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Fun with Carbon Dioxide

Chemistry | 7-14 yrs | Interactive, Learning Pod

Safe and Environmentally friendly Fireworks

Eeshan was looking forward to the evening. Mr Samuel was a very good friend of their parents’ and it was their son Nevin’s 8th birthday party. Eeshan often enjoyed going over to their house and playing in the small front yard with his classmate, Nevin’s older brother Lijo.

“Things seem quieter than I expected,” Eeshan’s dad remarked as they rang the doorbell. When they got inside they understood why. Nevin was slumped in a corner, moody and irritable.

“What’s wrong?” Eeshan’s dad asked Mr Samuel.

“Nevin is throwing a fit,” said Mr Samuel. “Earlier this week, we went to Mr Mathew’s son’s birthday…as you know, they are very rich, so they had a grand party with lots of fancy fireworks. Nevin wanted that for his birthday but it was costly. Also, we want to discourage our children from using things that pollute the environment. But now he’s upset and won’t talk to anyone.”

Eeshan was standing nearby and had overheard the whole conversation. He turned to Lijo, Nevin’s older brother, and said, “Can you do me a favour? Bring all those big bottles of diet coke and those empty film canisters from your room to the front yard. Also get a few fizzy tablets from your dad’s cabinet.”

After all the items had been procured, Eeshan took out a Mentos from his pocket, opened a new Diet Coke bottle, dropped the Mentos into the bottle and ran back. As everyone watched in amazement, a huge geyser of the soft drink came flying out of the bottle. For the first time since the party had started, Nevin smiled and as the geyser continued, the smile slowly became wider and wider.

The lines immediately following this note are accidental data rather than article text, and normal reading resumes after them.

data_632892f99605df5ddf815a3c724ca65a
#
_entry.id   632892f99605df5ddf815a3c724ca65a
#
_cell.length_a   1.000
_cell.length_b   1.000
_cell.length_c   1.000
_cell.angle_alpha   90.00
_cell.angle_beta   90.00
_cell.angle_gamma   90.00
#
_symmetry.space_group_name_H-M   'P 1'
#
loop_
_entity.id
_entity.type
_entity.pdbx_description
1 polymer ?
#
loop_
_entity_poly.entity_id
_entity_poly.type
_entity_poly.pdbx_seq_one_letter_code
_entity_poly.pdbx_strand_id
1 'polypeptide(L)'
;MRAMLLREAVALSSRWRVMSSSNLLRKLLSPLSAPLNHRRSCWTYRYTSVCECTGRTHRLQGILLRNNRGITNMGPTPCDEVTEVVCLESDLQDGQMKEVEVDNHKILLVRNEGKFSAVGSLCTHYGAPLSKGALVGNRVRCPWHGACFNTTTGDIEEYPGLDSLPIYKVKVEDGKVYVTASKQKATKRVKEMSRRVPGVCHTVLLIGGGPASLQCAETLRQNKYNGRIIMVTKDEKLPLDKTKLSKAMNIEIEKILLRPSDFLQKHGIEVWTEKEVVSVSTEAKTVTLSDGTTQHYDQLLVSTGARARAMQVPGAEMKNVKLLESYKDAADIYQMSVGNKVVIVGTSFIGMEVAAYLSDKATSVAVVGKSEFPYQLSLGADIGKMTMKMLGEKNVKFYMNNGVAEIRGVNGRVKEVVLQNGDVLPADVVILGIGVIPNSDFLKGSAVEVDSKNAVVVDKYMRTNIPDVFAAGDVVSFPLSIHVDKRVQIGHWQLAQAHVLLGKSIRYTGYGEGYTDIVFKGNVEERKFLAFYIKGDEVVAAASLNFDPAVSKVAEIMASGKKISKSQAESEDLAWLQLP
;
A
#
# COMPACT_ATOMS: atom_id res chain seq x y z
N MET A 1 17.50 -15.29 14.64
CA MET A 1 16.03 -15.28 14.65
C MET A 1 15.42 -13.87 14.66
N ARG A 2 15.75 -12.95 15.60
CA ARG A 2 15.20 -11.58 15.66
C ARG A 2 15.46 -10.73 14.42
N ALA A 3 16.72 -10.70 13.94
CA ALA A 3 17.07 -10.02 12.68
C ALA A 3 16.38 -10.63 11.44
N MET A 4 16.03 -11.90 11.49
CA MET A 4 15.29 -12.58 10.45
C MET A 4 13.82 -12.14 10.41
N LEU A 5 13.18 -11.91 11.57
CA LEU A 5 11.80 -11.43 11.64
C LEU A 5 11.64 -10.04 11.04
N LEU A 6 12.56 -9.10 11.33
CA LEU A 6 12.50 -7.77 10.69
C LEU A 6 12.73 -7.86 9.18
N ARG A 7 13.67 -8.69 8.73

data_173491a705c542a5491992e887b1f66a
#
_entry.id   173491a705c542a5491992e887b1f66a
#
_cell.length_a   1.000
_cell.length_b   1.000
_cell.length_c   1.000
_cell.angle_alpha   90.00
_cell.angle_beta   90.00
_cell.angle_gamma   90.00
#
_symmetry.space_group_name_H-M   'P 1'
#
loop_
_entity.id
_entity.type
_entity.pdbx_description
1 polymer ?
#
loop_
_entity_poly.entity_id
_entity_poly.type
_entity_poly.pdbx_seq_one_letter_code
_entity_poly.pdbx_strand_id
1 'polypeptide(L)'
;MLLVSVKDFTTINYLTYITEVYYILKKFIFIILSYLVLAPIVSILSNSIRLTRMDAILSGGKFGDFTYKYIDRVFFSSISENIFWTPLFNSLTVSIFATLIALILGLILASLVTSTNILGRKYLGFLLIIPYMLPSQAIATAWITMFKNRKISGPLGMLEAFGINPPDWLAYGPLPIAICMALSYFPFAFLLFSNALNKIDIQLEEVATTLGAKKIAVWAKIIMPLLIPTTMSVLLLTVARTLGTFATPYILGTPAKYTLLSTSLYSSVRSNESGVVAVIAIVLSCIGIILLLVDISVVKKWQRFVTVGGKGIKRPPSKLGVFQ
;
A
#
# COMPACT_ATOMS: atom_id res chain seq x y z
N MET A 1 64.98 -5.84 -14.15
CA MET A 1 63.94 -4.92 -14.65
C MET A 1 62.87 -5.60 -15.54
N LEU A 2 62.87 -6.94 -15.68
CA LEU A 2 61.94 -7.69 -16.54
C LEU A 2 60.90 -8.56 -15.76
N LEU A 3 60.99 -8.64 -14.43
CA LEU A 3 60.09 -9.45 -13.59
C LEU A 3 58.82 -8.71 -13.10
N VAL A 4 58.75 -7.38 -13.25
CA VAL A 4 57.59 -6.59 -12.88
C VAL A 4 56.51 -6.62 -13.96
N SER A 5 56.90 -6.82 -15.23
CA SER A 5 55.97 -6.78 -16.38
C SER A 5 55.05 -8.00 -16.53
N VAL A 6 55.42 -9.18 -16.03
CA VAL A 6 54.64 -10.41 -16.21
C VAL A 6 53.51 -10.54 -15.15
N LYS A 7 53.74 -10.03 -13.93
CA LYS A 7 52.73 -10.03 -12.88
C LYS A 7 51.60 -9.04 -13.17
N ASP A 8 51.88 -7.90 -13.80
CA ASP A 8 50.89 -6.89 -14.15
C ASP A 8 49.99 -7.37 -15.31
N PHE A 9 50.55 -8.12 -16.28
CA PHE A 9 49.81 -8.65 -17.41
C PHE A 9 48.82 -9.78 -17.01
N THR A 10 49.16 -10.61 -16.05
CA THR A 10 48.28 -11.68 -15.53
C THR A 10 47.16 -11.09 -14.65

A throng of people made their way over to where Eeshan was standing and asked him, “How did you make this happen?”

“I didn’t,” Eeshan replied. “Science did. More specifically, carbon dioxide did! We had taken a recent trip to the Coca Cola factory where we learnt that soft drinks have carbon dioxide pumped in them just before bottling which makes them bubbly. In an unopened bottle, there’s a huge amount of carbon dioxide waiting for release. Dropping something into the Diet Coke breaks the surface tension of the liquid and also allows bubbles to form on the surface area of the Mentos. There are little dimples on Mentos, which help many more bubbles than usual form, and that causes an eruption when the bottle is opened.”

As the adults marvelled at Eeshan’s ability to learn theoretical concepts in a classroom and apply them in real life situations, the children settled down for another round of safe and environmentally-friendly fireworks.

For more such interesting chemistry articles and videos, visit: http://mocomi.com/learn/science/chemistry/

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